On loss, and love

Aunty Maureen Atkinson tells the story of a hard and beautiful life.



Aunty Maureen Atkinson tells the story of a hard and beautiful life.


My people are the Barngarla people from South Australia. That covers a great area, Roxby Downs right down to Port Augusta.

In my family there was Mum and Dad of course; two older brothers; before I was born there were two other children that had passed when they were babies; and then there was myself. So altogether I found out there was eleven of us – because there was one born after we all left. So I had five brothers when I was with them and there was three sisters.

It was my responsibility to look out for the younger ones. There were two older boys, but they went and did their own thing. But I was like the little mother, and I had to make sure that they were safe. And so I was forever watching for that black car. We knew that if they caught us, we’d be taken away.

One day, I remember, we were in the middle of the lake. And there was a road right around the lake, and there was a sandhill to one side. And I saw the black car coming and I said, “Run for the sandhills!” And we grabbed the little ones and carried them and ran. Fortunately for us, the black car had to go right around the lake so we were up … just made it to the sandhills and started climbing up. And they jumped out and tried to come up after us and we were just standing there laughing because they couldn’t come, they couldn’t catch us.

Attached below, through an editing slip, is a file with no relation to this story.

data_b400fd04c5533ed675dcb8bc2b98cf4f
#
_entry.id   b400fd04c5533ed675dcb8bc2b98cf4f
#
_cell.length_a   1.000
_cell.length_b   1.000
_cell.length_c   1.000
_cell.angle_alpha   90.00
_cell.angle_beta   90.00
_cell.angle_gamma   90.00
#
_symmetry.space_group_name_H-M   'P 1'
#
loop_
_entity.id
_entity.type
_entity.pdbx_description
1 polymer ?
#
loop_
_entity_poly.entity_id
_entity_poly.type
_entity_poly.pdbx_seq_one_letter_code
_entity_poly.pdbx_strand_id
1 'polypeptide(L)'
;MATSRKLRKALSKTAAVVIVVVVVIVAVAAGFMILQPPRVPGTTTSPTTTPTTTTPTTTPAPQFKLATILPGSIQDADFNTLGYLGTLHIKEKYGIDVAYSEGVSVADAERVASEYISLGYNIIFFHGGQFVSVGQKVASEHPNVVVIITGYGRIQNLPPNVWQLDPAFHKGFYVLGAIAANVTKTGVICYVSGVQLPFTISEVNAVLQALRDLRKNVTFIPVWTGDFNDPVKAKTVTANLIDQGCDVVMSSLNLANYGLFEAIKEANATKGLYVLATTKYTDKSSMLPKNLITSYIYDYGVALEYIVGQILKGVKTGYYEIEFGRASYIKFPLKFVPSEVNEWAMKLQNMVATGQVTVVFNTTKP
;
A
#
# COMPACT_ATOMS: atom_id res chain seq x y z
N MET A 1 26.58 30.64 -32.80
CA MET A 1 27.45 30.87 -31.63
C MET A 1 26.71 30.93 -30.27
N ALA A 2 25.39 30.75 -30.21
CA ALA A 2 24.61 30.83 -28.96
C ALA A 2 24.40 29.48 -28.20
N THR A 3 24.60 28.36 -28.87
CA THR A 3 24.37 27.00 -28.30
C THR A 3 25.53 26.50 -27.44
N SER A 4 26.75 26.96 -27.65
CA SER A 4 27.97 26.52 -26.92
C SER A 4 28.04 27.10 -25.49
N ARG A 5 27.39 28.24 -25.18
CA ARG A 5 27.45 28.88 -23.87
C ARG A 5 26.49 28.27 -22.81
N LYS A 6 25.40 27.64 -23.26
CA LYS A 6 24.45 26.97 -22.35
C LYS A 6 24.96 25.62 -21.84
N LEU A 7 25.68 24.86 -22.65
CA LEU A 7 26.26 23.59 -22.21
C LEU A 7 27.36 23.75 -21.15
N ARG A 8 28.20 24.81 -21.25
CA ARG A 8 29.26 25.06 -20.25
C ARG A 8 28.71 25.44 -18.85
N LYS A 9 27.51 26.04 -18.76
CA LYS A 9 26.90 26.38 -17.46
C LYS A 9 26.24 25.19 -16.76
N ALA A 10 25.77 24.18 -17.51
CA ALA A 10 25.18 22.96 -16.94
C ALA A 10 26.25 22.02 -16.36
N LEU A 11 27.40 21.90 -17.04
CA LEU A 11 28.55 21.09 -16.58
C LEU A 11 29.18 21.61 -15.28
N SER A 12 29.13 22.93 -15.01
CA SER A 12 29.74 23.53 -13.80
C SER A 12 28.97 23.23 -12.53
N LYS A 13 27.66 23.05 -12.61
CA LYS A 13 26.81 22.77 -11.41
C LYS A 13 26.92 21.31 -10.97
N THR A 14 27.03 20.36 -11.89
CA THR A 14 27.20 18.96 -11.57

One day they got us. I ended up in Port Augusta, there was a mission there called Umeewarra, meaning place under the Milky Way. I was put there. My brothers and sisters were all taken. But they did spend a little time in the mission, but soon they were all taken to Adelaide. My two eldest brothers went together to one boys’ home in Adelaide. My three youngest brothers went together to another boys’ home in Adelaide, and my two sisters went to a foster home in Adelaide. The missionary said, could you take the other, the oldest girl? And that lady replied, I only want the two pretty young girls. That broke my heart, because I wasn’t used to being separated from my family.

How old were you?

I was eight years old at that time.

I had a secret place that I would go to. I wasn’t allowed to go into the building – none of us were, through the day. We all had to play outside. But there was a nice little dark room that I would sneak in – I was being naughty – and I needed that time, I’d spend an hour or so just rocking backwards and forwards and crying. I was missing my family, just crying for them. Because my baby brother was taken when he was a baby, and I didn’t know then but I wouldn’t see him until he turned [60]. So the loss was great. I not only lost my siblings, I lost my culture, my way of life. I lost my language.

There were three missionary ladies looking after 75 children, Aboriginal children, and I felt very safe and secure there. They really looked after us. And we were brought up as brothers and sisters, boys and girls. The only thing that I found wrong with that was that my family couldn’t stay with me – and yet a lot of the other boys and girls, they had their families there. There was one that had six of their family with them, and so forth, you know? It just … why was mine taken?